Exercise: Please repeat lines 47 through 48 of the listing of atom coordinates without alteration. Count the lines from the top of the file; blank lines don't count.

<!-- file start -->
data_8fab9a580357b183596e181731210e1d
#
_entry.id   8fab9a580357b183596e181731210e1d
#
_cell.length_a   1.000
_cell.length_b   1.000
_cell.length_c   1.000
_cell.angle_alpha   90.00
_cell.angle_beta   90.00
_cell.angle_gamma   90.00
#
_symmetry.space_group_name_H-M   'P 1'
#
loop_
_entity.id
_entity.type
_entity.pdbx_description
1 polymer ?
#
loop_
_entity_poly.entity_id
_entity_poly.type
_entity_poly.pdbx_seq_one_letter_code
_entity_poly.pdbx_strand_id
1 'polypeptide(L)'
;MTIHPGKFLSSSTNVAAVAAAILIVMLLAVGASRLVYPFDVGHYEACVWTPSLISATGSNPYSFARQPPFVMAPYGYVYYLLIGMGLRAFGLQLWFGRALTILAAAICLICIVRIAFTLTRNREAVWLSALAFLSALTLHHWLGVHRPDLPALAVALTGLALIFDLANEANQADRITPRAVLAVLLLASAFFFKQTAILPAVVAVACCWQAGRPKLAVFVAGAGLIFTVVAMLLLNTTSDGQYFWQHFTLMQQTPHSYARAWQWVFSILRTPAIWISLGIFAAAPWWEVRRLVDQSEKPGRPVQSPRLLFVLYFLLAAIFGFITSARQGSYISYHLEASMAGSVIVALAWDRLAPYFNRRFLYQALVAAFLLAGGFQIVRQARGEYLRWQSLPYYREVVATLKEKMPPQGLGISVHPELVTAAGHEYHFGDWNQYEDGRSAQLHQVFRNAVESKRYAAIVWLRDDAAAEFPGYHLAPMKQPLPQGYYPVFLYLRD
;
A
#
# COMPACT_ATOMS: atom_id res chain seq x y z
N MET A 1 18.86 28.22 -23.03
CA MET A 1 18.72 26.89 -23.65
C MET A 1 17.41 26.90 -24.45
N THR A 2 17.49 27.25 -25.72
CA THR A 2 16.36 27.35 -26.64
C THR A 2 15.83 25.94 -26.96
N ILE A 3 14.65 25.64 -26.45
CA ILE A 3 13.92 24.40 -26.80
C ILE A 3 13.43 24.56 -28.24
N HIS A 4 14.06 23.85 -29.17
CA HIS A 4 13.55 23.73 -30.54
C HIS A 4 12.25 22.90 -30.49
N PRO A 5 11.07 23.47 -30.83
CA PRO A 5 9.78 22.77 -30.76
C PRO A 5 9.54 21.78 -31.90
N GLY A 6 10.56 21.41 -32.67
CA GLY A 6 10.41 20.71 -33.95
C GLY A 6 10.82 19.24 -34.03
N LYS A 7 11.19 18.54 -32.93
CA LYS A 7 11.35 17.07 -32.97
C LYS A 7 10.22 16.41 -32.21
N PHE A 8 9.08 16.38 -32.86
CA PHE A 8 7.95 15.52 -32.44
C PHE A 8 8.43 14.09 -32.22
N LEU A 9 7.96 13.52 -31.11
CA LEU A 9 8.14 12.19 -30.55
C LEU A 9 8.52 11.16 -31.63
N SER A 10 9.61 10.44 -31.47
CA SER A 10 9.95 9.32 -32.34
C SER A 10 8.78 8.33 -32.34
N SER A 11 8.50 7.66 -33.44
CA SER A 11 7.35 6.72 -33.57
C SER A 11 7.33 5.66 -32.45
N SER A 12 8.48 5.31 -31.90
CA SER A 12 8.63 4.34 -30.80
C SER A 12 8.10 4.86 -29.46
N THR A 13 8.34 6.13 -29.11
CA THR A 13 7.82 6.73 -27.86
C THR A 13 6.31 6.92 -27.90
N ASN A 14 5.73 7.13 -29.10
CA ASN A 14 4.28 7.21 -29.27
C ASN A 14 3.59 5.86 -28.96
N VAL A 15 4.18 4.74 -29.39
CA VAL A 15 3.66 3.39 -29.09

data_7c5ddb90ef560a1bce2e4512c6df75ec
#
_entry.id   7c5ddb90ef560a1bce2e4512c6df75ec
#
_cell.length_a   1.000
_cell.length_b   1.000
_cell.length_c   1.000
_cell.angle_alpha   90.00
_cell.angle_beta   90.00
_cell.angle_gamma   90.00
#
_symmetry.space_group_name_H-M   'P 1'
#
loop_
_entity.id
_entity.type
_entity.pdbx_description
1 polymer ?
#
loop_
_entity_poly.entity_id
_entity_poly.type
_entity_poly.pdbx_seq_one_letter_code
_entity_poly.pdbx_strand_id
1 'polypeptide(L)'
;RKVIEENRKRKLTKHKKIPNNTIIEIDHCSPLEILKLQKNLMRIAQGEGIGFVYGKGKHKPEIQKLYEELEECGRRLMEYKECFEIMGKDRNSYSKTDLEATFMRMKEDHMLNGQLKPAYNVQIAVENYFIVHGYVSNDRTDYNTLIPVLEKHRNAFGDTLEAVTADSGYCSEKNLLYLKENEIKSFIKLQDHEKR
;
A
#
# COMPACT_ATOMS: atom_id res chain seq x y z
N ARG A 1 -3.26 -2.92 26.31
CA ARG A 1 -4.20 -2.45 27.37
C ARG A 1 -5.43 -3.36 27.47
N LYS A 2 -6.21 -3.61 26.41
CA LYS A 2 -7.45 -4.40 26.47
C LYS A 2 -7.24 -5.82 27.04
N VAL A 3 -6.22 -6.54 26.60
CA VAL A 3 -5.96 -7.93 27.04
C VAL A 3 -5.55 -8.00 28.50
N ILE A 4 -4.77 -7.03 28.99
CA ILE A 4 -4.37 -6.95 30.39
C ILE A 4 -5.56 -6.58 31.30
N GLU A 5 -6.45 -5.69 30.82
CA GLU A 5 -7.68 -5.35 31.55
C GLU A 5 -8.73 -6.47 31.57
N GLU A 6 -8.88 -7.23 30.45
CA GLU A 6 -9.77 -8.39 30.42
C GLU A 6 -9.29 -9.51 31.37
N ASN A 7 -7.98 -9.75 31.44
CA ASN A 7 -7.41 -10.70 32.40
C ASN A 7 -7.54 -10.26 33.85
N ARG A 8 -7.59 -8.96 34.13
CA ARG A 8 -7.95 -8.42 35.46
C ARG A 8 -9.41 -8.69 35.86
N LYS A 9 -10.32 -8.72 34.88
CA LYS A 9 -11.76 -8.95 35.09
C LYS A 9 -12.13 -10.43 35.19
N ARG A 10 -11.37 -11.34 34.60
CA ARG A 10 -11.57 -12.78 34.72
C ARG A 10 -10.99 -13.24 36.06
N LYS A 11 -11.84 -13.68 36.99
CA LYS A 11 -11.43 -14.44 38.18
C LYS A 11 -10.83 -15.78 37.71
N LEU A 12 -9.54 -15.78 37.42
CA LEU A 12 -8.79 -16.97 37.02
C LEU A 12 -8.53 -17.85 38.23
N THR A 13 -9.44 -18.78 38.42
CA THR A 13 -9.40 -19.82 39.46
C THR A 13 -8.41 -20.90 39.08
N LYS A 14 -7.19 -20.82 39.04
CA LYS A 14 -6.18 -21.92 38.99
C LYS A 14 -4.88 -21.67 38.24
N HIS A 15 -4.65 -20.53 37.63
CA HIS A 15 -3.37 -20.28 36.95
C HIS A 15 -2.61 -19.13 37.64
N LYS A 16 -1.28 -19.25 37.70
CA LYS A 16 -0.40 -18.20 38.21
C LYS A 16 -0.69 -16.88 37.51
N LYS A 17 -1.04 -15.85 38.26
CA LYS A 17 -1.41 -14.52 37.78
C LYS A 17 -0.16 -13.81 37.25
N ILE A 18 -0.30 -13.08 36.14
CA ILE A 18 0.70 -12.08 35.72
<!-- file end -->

CA GLY A 6 10.41 20.71 -33.95
C GLY A 6 10.82 19.24 -34.03